Change search
ReferencesLink to record
Permanent link

Direct link
Infection thread growth mechanism is conserved between legumes and actinorhizal Casuarina glauca, but seems different in actinorhizal Datisca glomerata
Stockholm University, Faculty of Science, Department of Botany. (Katharina Pawlowski)
(English)Manuscript (preprint) (Other academic)
Abstract [en]

In this study, two previously analysed infection-related promoters were examined for their expression pattern in nodules formed on transgenic hairy roots of the actinorhizal species Datisca glomerata. The infected cell-specific expression pattern of a leghemoglobin promoter from the indeterminate nodule-forming legume Vicia faba was conserved in the determinate nodule-forming legume Lotus japonicus, the actinorhizal species Casuarina glauca (Fagales) and also in D. glomerata (Cucurbitales). Hence, the conservation of the infected cell-specific transcription factors responsible for the activation of leghemoglobin genes in legumes, and the symbiotic haemoglobin gene in C. glauca, extends to actinorhizal Cucurbitales. However, the infection thread containing cell-specific expression pattern of the C. glauca Cg12 promoter which had been found to be conserved in legumes (Svistoonoff et al. 2004), was not conserved in D. glomerata. In order to find out whether this result, in combination with the long-known fact that infection thread growth in D. glomerata does not involve the formation of pre-infection thread structures like in legumes and actinorhizal Fagales, points at an alternative infection thread growth mechanism in actinorhizal Cucurbitales, a cytological analysis of infection thread growth in D. glomerata vs. Alnus rubra (Fagales) was performed. In D. glomerata, infection threads crossed the cell wall through the center of pit fields, while in A. rubra no correlation between infection thread crossing points and thin cell wall regions could be found.  Moreover, extensive ramification of infection threads in the cell periphery of D. glomerata infected cells leads to multiple pit field penetrations in a given host cell and a large degree of inter-host cell communication by the microsymbiont, in contrast to only a few wall penetration sites, aligned axially, in A. rubra

URN: urn:nbn:se:su:diva-42403OAI: diva2:346010
Available from: 2010-08-30 Created: 2010-08-30 Last updated: 2010-08-30Bibliographically approved
In thesis
1. Conservation of transcription factors in infected cells of nitrogen-fixing root nodules
Open this publication in new window or tab >>Conservation of transcription factors in infected cells of nitrogen-fixing root nodules
2010 (English)Doctoral thesis, comprehensive summary (Other academic)
Abstract [en]

Infected cells of nitrogen-fixing root nodules are the only plant cells that can stably internally accommodate a eubacterial symbiont. In the context of studying the differentiation of infected cells, we set about to analyse the conservation of infected cell-specific transcription factors using altogether four different promoters from genes showing infected cell-specific expression, or nodule-specific expression. The activity of promoter-reporter gene constructs was compared in transgenic hairy root systems of three different root nodule-forming plant species. The model species were two actinorhizal plants; the tree Casuarina glauca and the riparian weed Datisca glomerata, and the model legume Lotus japonicus. C. glauca and D. glomerata belong to different phylogenetic subgroups (Fagales vs. Cucurbitales) of actinorhizal plants showing strong differences with regard to nodule morphology, -metabolism and infection mechanism.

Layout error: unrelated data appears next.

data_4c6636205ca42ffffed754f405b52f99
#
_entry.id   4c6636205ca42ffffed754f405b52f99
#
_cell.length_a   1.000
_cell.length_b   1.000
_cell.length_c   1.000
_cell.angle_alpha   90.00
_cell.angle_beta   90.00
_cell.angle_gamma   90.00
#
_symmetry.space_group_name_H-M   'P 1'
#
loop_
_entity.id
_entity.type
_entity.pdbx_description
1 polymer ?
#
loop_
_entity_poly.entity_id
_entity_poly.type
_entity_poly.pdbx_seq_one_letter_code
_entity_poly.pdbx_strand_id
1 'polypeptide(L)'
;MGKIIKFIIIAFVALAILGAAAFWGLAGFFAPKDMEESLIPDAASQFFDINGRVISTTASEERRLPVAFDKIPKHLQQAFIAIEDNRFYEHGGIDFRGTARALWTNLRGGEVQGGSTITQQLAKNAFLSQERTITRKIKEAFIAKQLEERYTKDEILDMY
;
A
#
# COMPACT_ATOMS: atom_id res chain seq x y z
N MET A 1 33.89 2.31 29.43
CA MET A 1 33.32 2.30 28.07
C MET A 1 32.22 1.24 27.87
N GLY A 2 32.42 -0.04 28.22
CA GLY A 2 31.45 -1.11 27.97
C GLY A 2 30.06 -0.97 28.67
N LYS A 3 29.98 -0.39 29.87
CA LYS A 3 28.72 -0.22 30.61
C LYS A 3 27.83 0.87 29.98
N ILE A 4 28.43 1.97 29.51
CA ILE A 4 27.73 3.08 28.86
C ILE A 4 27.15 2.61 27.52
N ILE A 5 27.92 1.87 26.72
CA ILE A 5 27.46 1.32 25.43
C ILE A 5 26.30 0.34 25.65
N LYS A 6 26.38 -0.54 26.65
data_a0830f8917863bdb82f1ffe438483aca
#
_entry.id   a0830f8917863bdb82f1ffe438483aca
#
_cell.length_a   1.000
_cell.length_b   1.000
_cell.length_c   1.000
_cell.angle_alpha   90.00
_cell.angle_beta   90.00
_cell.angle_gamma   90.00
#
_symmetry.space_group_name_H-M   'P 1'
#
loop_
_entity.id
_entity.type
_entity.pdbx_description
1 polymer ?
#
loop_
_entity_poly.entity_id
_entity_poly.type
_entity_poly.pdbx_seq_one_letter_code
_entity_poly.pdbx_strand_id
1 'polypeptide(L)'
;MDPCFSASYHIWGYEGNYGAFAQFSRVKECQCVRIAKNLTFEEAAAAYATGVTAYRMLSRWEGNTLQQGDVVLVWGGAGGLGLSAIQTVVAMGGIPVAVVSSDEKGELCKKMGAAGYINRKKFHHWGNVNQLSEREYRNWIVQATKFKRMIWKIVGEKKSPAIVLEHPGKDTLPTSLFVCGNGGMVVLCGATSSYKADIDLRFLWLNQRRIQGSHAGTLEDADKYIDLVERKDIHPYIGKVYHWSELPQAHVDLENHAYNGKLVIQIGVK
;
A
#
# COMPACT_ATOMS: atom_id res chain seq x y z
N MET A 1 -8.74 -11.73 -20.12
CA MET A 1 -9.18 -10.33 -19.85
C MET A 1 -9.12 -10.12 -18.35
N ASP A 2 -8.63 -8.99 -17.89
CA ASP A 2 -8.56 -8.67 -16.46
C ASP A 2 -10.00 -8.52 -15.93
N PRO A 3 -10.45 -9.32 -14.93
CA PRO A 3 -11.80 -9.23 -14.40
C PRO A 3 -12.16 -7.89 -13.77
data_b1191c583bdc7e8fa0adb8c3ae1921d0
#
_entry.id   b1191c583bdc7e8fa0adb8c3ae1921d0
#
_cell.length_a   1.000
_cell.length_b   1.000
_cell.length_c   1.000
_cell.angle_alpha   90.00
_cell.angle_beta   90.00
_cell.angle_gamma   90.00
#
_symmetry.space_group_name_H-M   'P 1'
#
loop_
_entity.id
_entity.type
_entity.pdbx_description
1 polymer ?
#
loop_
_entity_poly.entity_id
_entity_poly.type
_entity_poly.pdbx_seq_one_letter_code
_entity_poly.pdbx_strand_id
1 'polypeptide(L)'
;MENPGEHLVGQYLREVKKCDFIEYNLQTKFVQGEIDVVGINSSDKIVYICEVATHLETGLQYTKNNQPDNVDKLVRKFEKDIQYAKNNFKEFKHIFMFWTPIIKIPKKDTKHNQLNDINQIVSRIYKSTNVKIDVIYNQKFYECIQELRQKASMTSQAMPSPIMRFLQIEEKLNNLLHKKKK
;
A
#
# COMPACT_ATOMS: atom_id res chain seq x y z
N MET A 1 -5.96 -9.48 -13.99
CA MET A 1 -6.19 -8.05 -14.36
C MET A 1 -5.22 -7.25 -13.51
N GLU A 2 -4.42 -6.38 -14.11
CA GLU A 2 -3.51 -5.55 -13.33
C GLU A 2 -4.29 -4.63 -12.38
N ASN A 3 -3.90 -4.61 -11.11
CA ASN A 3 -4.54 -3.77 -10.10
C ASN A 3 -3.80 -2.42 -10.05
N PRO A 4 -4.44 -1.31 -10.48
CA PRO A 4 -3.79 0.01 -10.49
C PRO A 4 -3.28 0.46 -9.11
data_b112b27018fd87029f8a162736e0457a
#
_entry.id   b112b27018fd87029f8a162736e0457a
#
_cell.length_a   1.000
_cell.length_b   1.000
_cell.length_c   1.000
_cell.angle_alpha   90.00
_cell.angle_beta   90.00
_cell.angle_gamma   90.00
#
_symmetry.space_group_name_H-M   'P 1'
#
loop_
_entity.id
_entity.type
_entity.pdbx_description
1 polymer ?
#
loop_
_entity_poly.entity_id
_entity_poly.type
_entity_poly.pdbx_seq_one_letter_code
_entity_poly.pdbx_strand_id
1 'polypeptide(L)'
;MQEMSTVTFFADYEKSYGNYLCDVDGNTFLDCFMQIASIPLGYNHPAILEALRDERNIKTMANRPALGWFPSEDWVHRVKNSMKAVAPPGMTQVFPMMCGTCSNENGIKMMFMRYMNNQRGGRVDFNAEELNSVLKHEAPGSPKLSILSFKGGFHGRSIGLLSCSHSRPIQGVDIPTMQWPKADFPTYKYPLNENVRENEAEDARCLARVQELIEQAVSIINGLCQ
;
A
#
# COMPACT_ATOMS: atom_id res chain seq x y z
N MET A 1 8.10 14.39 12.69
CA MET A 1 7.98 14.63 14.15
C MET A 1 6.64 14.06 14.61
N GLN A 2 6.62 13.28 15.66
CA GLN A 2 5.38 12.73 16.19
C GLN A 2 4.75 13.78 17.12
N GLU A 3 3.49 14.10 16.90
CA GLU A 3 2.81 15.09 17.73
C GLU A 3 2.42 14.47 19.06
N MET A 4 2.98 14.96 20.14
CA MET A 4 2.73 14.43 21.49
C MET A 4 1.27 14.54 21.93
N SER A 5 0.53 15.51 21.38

The results indicate one type of infected cell-specific transcription factors previously shown to be conserved between legumes and C. glauca is also conserved in D. glomerata. However, another type of transcription factor specific to infection thread-containing cells of C. glauca and the model legume Medicago truncatula is not conserved in D. glomerata. These results indicate that in this group of actinorhizal plants, infection thread growth occurs via a different mechanism, a conclusion supported by cytological analysis.

Furthermore, the results indicate that gene expression in infected cells of root nodules can be achieved by control mechanisms other than cell type-specific transcription factors, and that in this context, phytohormone regulation deserves further study.

Place, publisher, year, edition, pages
Stockholm: Department of Botany, Stockholm University, 2010. 69 p.
root nodules, actinorhiza, legumes, infection thread, Frankia, subtilase, leghemoglobin, chitinase
National Category
Research subject
Plant Physiology
urn:nbn:se:su:diva-42389 (URN)978-91-7447-140-3 (ISBN)
Public defence
2010-10-08, Föresläsningssalen Botanicum, Lilla Frescativägen 5, Stockholm, 10:00 (English)
At the time of the doctoral defense, the following papers were unpublished and had a status as follows: Paper 1: Manuscript. Paper 2: Manuscript. Paper 3: Manuscript. Paper 4: Manuscript.Available from: 2010-09-16 Created: 2010-08-27 Last updated: 2010-08-30Bibliographically approved

Open Access in DiVA

No full text

Search in DiVA

By author/editor
Rashidi, Behnoosh
By organisation
Department of Botany

Search outside of DiVA

GoogleGoogle Scholar
The number of downloads is the sum of all downloads of full texts. It may include eg previous versions that are now no longer available

Total: 79 hits
ReferencesLink to record
Permanent link

Direct link